[Air-l] Permissions for web images that no longer exist (APPLY IT)

Cox dholeman1 at cox.net
Wed Apr 27 01:27:40 PDT 2005

Interesting question, the answer probably is - it depends. 

The law is pretty clear that most uses need permission. The exception that
matters is fair use. 

"Four conditions govern fair use:

The purpose and character of the use;
The nature of the copyrighted work;
The amount and substantiality of the portion used; and
The effect of the use upon the potential market for or value of the
copyrighted work."

(Bowles, Dorothy (2004). Intellectual Property. In Hopkins, W. (Ed.)
Communication and the Law, p. 129. Northport, Alabama: Vision Press.)

Bowles indicates that fair use is more likely to protect:

 - non-profit, educational uses subject to whether the use serves the public
interest of stimulating creativity; whether it does more than repackage or
rephrase the original; whether it adds 'transformative value'.

 - copying from out-of-print works than ones available for purchase, and
from more factual works than from more fictional ones.

 - reproducing less rather than more of a work, subject to the
transformative nature of the secondary work such as the extent to which it
analyzed as a work of criticism.

 - whether it affects the potential market for, or value of, the original
work (this is the most important factor of the four).

Unfortunately, there are no clear cut guides for these criteria, and the
situation regarding images is especially unclear because it's difficult to
excerpt an image.

My guess is that use in a journal that is strictly academic would be fair
use, but use in a book would be less protected depending on the nature of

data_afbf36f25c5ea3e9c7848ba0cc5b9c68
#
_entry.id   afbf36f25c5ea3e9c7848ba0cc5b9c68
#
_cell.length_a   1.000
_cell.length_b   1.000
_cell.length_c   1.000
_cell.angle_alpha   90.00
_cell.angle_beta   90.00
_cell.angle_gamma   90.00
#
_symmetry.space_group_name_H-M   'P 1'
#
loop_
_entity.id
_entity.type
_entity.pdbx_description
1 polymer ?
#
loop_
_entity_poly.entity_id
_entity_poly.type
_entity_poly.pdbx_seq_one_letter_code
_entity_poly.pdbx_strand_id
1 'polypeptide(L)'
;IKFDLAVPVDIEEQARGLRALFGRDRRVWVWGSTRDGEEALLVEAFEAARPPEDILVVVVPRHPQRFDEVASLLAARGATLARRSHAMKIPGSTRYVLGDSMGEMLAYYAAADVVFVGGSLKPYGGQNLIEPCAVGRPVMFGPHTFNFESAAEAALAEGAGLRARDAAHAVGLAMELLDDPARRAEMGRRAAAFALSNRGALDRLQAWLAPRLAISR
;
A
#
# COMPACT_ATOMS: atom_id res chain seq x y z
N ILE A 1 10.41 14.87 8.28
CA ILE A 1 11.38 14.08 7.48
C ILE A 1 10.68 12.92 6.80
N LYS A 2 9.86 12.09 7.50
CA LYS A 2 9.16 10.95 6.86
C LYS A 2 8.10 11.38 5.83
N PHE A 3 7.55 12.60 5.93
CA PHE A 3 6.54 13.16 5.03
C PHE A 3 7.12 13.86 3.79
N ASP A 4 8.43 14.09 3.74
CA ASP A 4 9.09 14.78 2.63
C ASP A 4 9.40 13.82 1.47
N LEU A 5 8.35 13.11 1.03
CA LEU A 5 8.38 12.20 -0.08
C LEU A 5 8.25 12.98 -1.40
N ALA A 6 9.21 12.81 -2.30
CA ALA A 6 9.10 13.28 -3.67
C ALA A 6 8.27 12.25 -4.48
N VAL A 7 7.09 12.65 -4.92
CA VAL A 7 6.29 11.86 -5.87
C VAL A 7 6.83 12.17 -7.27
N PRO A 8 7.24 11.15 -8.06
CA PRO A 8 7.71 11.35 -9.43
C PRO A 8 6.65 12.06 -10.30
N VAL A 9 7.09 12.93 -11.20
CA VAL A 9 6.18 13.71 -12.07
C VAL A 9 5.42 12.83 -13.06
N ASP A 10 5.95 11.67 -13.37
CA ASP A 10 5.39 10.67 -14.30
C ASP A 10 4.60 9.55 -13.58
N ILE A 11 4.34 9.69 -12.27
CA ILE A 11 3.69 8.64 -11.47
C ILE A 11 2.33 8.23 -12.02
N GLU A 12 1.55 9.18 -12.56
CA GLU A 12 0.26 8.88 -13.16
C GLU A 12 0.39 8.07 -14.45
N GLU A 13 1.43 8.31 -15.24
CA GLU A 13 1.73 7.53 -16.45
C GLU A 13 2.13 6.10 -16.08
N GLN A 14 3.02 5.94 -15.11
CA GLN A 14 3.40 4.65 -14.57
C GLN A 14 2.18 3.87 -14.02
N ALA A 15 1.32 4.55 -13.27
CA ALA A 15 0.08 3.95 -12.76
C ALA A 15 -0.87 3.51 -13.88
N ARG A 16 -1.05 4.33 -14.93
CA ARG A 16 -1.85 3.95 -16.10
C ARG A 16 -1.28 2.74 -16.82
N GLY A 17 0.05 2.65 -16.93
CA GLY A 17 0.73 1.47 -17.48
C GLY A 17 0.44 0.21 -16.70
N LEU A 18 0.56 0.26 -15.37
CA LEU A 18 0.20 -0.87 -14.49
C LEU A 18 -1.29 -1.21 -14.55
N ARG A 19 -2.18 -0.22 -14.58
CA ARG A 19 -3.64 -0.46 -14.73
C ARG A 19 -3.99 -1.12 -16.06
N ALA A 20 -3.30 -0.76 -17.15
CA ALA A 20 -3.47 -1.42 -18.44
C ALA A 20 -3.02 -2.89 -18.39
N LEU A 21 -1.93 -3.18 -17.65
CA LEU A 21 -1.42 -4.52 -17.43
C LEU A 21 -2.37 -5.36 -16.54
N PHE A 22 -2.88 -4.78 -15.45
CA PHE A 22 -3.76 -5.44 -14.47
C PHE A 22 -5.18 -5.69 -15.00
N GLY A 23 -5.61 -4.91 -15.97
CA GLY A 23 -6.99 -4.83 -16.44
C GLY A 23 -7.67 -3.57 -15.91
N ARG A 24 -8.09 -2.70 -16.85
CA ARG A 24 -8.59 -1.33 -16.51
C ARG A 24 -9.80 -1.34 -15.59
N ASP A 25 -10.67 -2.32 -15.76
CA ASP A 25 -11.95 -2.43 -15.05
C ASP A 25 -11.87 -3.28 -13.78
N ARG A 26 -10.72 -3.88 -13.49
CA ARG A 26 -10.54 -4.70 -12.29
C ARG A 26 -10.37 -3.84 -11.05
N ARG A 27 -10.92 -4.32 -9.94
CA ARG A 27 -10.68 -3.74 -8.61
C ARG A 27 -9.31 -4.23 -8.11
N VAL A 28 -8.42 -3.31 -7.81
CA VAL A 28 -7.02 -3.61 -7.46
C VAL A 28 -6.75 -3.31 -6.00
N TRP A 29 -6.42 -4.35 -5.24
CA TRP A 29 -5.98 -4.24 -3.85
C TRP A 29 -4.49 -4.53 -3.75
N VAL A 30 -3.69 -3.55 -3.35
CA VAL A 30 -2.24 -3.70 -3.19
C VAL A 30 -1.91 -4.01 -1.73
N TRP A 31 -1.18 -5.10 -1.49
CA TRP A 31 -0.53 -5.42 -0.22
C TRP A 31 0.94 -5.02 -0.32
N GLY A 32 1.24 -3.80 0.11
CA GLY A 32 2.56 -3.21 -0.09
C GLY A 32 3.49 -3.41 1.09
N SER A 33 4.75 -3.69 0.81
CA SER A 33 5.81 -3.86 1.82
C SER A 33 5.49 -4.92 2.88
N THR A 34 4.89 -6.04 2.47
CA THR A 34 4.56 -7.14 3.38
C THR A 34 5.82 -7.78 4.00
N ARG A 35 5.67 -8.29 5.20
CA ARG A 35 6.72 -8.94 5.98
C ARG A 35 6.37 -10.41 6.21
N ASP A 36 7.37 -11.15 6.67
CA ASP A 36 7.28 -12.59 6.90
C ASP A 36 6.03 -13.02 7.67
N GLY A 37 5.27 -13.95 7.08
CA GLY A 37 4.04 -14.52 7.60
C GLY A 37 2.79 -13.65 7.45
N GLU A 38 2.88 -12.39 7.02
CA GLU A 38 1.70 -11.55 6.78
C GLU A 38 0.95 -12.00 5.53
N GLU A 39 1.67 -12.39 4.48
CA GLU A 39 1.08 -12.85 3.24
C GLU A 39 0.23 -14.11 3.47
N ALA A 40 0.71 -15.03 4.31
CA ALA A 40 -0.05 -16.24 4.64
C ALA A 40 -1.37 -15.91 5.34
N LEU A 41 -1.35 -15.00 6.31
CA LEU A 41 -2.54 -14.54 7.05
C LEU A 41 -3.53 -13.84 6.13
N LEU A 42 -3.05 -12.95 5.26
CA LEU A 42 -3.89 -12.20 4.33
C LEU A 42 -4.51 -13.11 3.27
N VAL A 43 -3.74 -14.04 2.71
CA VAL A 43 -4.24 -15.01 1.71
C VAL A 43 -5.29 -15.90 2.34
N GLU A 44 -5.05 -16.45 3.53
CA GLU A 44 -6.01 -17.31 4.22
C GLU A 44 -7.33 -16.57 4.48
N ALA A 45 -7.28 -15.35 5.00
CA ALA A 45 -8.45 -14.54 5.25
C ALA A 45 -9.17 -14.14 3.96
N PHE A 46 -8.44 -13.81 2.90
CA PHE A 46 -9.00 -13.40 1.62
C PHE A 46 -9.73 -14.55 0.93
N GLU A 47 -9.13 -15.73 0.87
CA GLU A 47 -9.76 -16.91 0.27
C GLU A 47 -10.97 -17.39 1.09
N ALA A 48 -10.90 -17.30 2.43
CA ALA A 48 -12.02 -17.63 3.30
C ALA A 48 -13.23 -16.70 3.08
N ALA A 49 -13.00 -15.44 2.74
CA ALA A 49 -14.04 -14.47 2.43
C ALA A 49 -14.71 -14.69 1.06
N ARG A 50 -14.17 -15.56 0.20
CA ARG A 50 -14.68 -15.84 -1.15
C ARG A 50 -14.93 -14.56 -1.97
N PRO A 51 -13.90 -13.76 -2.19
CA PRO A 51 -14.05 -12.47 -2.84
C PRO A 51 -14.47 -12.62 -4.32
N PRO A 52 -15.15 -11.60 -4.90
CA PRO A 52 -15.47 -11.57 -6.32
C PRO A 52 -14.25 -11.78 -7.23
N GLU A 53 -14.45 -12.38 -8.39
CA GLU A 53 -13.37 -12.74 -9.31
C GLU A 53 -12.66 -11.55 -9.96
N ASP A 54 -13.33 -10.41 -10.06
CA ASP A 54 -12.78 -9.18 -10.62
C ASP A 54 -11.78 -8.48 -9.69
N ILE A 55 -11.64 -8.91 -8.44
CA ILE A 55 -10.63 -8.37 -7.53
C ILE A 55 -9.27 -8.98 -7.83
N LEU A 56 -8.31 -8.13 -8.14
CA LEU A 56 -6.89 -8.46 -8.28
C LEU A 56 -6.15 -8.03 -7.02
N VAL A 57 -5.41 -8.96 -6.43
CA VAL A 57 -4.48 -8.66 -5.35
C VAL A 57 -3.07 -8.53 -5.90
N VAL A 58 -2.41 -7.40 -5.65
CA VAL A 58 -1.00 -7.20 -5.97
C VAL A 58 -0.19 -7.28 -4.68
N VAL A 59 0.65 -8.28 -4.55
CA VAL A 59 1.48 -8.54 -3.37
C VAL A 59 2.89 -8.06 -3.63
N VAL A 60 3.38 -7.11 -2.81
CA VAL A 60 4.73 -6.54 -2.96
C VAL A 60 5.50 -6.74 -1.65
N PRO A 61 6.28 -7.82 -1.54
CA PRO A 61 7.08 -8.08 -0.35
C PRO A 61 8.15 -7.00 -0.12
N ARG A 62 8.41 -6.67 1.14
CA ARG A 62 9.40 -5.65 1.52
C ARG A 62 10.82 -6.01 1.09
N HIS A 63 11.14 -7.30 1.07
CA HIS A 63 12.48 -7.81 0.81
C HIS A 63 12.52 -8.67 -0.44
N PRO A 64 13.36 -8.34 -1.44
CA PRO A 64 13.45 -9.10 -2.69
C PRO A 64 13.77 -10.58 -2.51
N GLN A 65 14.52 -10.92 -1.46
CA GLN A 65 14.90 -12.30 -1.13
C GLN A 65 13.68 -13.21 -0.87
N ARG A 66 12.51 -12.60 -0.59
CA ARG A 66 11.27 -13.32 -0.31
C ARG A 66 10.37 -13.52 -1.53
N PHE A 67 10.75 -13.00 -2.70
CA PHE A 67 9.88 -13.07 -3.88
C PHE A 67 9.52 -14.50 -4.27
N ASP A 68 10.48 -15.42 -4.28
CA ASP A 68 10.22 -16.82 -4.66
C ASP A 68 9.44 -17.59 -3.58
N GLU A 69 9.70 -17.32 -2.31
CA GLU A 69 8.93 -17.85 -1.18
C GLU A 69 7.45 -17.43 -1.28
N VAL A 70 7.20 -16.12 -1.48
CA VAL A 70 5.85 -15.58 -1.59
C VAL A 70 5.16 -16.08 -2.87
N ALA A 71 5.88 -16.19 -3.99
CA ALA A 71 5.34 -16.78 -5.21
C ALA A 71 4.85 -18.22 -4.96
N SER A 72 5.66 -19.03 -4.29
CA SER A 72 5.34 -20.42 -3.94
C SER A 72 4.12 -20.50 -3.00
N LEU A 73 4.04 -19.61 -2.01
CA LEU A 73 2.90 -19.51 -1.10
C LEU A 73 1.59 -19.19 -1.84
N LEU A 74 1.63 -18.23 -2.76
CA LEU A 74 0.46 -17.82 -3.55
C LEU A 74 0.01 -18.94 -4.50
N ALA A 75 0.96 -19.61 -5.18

the book such as whether it is an academic treatise or not.

None of this covers the question of whether the content of the image might
itself be subject to copyright or trademark protection, such as if it
contained an image of a logo, a person, or a performance; or whether the
content might affect the privacy of an individual that it portrays, or be
libelous in some fashion. In addition, it is likely a dangerous assumption
that an image found on a website is the work of the owner of that website. 

Personally, I'd hesitate to use such an image especially without making a
substantive effort to locate the creator to seek permission. You may have
already done a whois search to identify the owner of the website but if not
this might give an email address different from the one you already have. 

Seems odd that this question would pop up while I'm studying for my media
law exam tomorrow :)

All the Best,
Don Holeman

Master's Candidate
New Media
Newhouse School of Public Communications
Syracuse University
djholema at syr.edu
dholeman at twcny.rr.com

-----Original Message-----
From: air-l-aoir.org-bounces at listserv.aoir.org
[mailto:air-l-aoir.org-bounces at listserv.aoir.org] On Behalf Of Mia Consalvo
Sent: Wednesday, April 27, 2005 2:03 AM
To: air-l at aoir.org
Subject: [Air-l] Permissions for web images that no longer exist

Hi all,

I've run up against a problem that has my publisher stumped as well. If 
you're publishing a book or journal article and want to use pictures 
from a Web site, and you have the pictures but the site is no longer in 
existence, do you need permission? How would you handle this?

And also, what is the site still exists, but all emails to the authors 
of the site bounce?

Any help or pointers of where to look would be greatly appreciated.

Mia Consalvo, Ph.D.
Kohei Miura Visiting Professor
Department of Communication, College of Humanities
Chubu University

Permanent address:
Ohio University
School of Telecommunications
Athens, Ohio 45701

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